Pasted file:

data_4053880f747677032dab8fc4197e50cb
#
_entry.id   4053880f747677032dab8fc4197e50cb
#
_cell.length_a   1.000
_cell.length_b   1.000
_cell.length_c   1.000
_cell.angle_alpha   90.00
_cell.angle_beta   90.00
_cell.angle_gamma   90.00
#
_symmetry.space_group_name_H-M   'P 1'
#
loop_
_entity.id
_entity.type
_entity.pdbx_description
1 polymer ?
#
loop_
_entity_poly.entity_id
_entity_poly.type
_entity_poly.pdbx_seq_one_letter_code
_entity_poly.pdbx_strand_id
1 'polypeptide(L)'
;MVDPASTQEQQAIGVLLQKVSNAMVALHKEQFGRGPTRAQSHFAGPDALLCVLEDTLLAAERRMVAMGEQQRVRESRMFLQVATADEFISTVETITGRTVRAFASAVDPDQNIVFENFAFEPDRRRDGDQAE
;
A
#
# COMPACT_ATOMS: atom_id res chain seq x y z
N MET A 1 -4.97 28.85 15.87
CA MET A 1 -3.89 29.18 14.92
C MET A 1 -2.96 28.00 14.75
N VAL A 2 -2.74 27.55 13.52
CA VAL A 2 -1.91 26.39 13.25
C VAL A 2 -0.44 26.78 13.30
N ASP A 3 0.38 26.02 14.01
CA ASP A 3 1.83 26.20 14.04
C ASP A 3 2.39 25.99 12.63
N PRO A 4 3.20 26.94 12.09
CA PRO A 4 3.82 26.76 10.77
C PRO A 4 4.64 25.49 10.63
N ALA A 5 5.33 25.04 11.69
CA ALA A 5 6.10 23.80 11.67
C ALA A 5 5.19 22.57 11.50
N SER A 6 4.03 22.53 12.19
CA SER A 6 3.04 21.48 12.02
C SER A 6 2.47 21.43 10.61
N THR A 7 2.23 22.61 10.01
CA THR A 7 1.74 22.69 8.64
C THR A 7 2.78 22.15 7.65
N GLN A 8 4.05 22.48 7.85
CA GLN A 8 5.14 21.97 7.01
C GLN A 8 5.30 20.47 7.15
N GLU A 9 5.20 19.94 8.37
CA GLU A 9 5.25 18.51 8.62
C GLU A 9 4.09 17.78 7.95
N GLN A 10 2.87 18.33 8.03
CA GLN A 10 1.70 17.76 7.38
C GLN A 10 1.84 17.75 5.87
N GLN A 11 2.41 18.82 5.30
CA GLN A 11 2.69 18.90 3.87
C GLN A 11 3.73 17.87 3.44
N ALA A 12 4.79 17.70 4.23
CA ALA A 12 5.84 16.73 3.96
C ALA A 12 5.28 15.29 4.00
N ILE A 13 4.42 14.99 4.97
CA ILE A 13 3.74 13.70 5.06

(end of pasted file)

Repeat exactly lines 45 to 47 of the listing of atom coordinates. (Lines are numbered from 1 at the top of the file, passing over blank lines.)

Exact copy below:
C ALA A 5 5.19 22.57 11.50
N SER A 6 4.03 22.53 12.19
CA SER A 6 3.04 21.48 12.02